View Full Version : Historic building at the Golden Turkey Mine (AZ) - Gone!

04-19-2006, 10:56 AM
Article Here: http://tinyurl.com/rddmn

Authorities investigate mine fire

The Daily Courier

Residents of an isolated area of the Bradshaw Mountain foothills helped stamp out a wildfire Sunday that spread from a large abandoned mine building on the Prescott National Forest.

The U.S. Forest Service is investigating the fire as possible arson. Nearby residents reported seeing people riding ATVs in the area before they saw the fire. No lightning occurred in the region.

The Forest Service had determined that the structure, part of the Golden Turkey mine, was potentially eligible for the National Register of Historic Places.

It was a two-story frame structure with the first story dating to the 1930s and the second story from the 1940s. The mine closed in 1980.

The blaze destroyed the abandoned historic structure.

The mine building sat in the desert near County Road 59 about three miles east of Cleator, near the outskirts of the Prescott National Forest. That dirt road is the main road from Interstate 17 to Crown King. About 20 homes in and near the Bradshaw Mountain Ranches subdivision sit a quarter-mile to a half-mile away from the mine.

About six nearby residents went after spot fires with fire extinguishers and shovels before firefighters arrived, said Dave Gesser, a Prescott National Forest assistant fire management officer stationed in Crown King.

"They had done a tremendous job stopping it from spreading anywhere," Gesser said of the neighbors.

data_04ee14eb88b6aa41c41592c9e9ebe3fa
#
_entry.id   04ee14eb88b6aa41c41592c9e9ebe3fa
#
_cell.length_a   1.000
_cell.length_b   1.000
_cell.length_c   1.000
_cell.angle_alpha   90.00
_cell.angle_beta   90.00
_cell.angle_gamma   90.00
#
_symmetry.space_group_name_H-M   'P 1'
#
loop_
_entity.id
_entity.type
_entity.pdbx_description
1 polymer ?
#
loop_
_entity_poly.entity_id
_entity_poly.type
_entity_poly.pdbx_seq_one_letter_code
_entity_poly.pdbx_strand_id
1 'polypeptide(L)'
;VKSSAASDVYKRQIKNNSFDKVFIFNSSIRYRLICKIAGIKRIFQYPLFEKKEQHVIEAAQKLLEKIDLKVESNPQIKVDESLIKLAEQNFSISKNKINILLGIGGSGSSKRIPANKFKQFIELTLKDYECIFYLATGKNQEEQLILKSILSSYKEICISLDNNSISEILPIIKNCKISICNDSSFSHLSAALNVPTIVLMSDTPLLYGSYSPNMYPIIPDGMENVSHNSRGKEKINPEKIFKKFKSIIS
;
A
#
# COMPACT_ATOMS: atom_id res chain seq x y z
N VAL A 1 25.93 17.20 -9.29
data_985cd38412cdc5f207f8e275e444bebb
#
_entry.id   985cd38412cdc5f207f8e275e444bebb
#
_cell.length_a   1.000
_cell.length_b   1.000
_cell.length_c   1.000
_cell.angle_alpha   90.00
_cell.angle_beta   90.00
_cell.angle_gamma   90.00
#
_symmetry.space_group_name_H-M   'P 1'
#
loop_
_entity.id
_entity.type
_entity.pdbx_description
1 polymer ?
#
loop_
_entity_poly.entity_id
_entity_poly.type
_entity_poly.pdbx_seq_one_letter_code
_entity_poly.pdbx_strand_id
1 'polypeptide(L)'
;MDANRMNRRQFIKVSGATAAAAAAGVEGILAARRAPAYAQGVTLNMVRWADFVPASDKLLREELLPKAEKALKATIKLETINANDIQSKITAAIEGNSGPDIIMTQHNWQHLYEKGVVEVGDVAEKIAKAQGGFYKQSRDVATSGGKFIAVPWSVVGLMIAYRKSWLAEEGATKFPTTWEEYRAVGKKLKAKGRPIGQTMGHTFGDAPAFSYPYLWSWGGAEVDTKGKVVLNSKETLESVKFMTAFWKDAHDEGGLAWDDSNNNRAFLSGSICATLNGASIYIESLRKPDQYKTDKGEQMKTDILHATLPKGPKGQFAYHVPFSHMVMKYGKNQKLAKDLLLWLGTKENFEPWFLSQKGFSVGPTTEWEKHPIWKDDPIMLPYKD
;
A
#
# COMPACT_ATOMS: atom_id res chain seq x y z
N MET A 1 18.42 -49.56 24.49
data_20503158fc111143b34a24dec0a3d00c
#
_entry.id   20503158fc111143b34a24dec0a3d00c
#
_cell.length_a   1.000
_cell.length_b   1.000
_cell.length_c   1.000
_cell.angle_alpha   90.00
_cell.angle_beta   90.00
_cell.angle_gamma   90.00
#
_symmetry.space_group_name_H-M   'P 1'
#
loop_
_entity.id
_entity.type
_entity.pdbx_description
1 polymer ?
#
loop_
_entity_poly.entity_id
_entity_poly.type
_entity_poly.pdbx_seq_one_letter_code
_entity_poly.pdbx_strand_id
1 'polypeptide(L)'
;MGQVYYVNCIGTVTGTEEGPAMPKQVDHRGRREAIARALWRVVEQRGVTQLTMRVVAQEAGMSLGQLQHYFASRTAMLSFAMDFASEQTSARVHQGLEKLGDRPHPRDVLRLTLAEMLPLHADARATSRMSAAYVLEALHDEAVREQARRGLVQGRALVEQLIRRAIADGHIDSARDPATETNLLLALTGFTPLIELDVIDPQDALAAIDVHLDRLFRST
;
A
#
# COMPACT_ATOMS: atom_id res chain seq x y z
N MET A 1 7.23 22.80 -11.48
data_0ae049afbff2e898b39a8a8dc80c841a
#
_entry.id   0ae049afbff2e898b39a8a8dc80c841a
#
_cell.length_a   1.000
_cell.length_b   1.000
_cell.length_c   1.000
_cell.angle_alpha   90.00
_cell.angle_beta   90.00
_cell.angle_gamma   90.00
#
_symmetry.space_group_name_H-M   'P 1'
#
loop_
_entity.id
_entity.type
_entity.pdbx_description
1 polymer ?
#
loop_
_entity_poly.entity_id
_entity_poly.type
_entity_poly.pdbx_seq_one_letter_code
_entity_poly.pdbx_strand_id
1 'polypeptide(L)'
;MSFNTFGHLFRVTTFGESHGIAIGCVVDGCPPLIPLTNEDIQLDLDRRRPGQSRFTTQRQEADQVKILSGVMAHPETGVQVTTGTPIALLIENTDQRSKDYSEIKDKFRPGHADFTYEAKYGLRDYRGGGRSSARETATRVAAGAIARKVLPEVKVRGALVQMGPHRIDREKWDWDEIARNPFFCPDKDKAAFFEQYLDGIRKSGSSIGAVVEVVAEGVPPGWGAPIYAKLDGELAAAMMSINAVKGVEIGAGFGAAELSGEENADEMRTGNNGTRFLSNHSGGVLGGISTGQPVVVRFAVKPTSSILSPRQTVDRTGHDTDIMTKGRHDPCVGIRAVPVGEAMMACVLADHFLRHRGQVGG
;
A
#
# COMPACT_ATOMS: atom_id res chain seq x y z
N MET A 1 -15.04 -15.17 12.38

The closest Forest Service fire engine is in Crown King, about 15 miles up a steep, winding dirt road.

And it's not staffed 24 hours a day. So although residents called for help about 6:45 p.m., the engine didn't arrive until about 8 p.m.

Residents and firefighters held the blaze to about a half-acre, Prescott Forest information officer Debbie Maneely said.

"If the wind would have been there, it would have had potential," Gesser said.

Nearby residents said high winds died down just about a half-hour before the fire became visible.

"We were very, very fortunate that the wind had died down because otherwise it could have turned into something nasty," resident Loretta Alden said.

"If the wind would have been as strong as it was at 6 o'clock, it would have been a major wildfire," Pam Hanover agreed.

Alden, who has lived in the remote area for 19 years, said problems with forest users are common.

"They like to come out here and get drunk and shoot things up," said Alden, who has plenty of holes in her mailbox to back up her comments.